What do dentists know that we don’t?
The incidence of cavities in American mouths plummeted when fluoride was added to the U.S. water supply. Rather than surrender, the dental industry adapted and thrived.
What can we learn from other medical professions, particularly those that have experienced significant disruption? Which medical practice most resembles that of veterinary medicine? Pharmacists and optometrists are largely commodities-based and greatly corporatized. Physicians are similar to veterinarians in training but are highly regulated and driven by third-party payments.
But what about dentists? Dental practices are a healthy mix of independent and corporate, are generally small — one to five doctors — are largely unregulated and are situated in very similar facilities.
This prompts these questions: What do dentists know that we don’t know? How has their profession adapted and innovated over the years? How have dentists responded to disruption?
My take on what we can learn from our friends in dentistry goes like this. Imagine you’re a dentist in the 1960s and ’70s. You’ve got a nice little mom-and-pop — literally wife and husband — practice. Your business is doing well largely because of the staggering number of cavities in the U.S. You’re in the drill-and-fill business and there’s lots of work to be had. Cavities are your primary trip driver — the driving force behind consumer trips to your business.
Then, fluoride comes to your community. Almost overnight, it seems, your business is devastated. Fluoridated water cuts cavities by 50 to 60 percent. Your business is cut in half. Your primary trip driver is gone.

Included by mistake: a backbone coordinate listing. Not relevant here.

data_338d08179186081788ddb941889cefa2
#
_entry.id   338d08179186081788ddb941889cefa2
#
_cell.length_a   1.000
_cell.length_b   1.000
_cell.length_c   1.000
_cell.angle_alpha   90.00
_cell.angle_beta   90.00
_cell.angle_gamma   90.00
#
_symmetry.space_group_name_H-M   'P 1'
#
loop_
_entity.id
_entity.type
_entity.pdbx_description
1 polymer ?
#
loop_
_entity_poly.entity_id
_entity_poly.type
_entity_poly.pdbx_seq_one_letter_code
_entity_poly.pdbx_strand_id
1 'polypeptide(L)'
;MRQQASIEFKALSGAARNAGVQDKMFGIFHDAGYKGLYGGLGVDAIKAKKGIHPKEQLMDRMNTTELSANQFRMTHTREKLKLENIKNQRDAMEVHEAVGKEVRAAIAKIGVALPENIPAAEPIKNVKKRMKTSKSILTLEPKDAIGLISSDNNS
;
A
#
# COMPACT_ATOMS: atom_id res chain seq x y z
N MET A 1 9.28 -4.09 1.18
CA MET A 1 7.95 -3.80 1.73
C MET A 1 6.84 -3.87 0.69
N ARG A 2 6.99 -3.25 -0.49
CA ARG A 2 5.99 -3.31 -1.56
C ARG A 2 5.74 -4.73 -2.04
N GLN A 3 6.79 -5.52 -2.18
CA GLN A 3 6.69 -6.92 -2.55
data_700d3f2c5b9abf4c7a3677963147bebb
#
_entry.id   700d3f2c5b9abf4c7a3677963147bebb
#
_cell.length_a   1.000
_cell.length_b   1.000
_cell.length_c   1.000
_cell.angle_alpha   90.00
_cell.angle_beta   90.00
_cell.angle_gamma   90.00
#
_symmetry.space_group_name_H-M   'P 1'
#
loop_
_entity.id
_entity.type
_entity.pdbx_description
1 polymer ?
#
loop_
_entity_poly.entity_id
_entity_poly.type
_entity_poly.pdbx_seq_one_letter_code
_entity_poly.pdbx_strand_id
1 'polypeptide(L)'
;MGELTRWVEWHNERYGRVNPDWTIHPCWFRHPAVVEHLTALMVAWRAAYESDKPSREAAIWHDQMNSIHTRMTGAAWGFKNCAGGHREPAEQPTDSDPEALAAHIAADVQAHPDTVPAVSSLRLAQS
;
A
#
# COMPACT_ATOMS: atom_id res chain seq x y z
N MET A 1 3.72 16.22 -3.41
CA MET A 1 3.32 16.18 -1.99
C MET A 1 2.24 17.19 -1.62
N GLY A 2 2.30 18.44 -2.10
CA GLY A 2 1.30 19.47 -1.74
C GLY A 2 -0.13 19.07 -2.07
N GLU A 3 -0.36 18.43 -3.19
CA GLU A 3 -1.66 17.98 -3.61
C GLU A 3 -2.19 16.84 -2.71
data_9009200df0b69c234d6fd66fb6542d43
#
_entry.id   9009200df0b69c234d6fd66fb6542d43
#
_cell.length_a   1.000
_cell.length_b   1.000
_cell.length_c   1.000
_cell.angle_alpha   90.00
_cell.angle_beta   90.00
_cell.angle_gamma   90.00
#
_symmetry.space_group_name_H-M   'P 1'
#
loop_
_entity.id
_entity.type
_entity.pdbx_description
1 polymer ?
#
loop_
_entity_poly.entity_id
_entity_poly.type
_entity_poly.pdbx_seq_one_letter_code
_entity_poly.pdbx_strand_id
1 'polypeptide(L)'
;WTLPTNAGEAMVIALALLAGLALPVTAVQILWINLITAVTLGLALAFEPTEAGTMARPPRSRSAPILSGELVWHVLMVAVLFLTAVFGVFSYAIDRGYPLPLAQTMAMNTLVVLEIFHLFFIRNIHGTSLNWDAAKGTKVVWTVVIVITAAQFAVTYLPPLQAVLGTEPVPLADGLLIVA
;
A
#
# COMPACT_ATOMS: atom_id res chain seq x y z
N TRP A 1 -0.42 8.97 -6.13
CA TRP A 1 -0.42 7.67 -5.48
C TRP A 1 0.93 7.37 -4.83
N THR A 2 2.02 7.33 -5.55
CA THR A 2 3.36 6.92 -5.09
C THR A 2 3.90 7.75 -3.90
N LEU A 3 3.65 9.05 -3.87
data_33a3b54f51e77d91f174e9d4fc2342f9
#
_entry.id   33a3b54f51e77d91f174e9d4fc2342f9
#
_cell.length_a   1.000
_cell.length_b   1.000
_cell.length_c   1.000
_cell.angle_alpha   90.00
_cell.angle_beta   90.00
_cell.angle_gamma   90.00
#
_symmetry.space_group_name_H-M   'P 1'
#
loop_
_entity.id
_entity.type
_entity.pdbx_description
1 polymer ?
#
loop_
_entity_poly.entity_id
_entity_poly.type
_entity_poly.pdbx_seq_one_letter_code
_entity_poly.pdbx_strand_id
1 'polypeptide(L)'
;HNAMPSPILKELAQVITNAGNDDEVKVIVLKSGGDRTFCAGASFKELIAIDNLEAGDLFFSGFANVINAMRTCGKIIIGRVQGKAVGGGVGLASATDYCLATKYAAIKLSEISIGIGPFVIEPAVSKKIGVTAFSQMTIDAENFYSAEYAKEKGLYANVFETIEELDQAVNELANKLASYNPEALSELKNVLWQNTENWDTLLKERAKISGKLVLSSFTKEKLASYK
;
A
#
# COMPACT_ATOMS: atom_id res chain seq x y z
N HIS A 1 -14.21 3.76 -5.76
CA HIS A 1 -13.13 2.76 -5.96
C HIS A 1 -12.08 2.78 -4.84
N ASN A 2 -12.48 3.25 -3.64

The dental profession struggled for years as it reinvented its business practices. Having largely lost the cavity business, what could the profession do to replace it?
How does the dental industry’s experience with fluoride inform us as veterinary professionals? Have we lost any trip drivers? What about annual vaccinations, pharmacy income, spays and neuters, and the shrinking scope of primary care practice? Whatever the drivers, it’s become tougher to drive consumer trips through our doors. Veterinary visits have been flat for years, and Idexx data suggests recent growth of just 0.7 percent in the face of growing pet numbers.
What can we learn from the fluoride experience in the tooth biz? I see three creative innovations that dentists brought to their business as they adapted to the disruption of fluoride.
- The entire dental profession wholeheartedly embraced preventive care by recommending twice-yearly visits. Nowadays, you’d be hard-pressed to think of someone who doesn’t go to a dentist twice a year, or at least once?
Could the same be applied to the pet health industry? Twice-yearly pet examinations — or perhaps one, more realistically — is still better than current trends. According to American Veterinary Medical Association data, 44.9 percent of cat owners and 21.5 percent of dog don’t visit the vet. (Insert future segue into forward-booking tactics.) However, if you’re not forward-booking, you are losing, your clients are losing and most importantly, the pets in your care are missing critical preventive care. (Take a look at the Partners for Healthy Pets website for a nice description of forward-booking.)
- Dentists empowered and leveraged their paraprofessional staff. The result: Dental hygienists, dental assistants and dental business managers have become an honored and critical part of every dental team. Dentists now care for about 30 patients a day. This is possible only through the use of a fairly compensated, well-trained and empowered team.
In contrast, the average veterinarian helps 12 pets a day while the dentist (dental team) next door helps 30.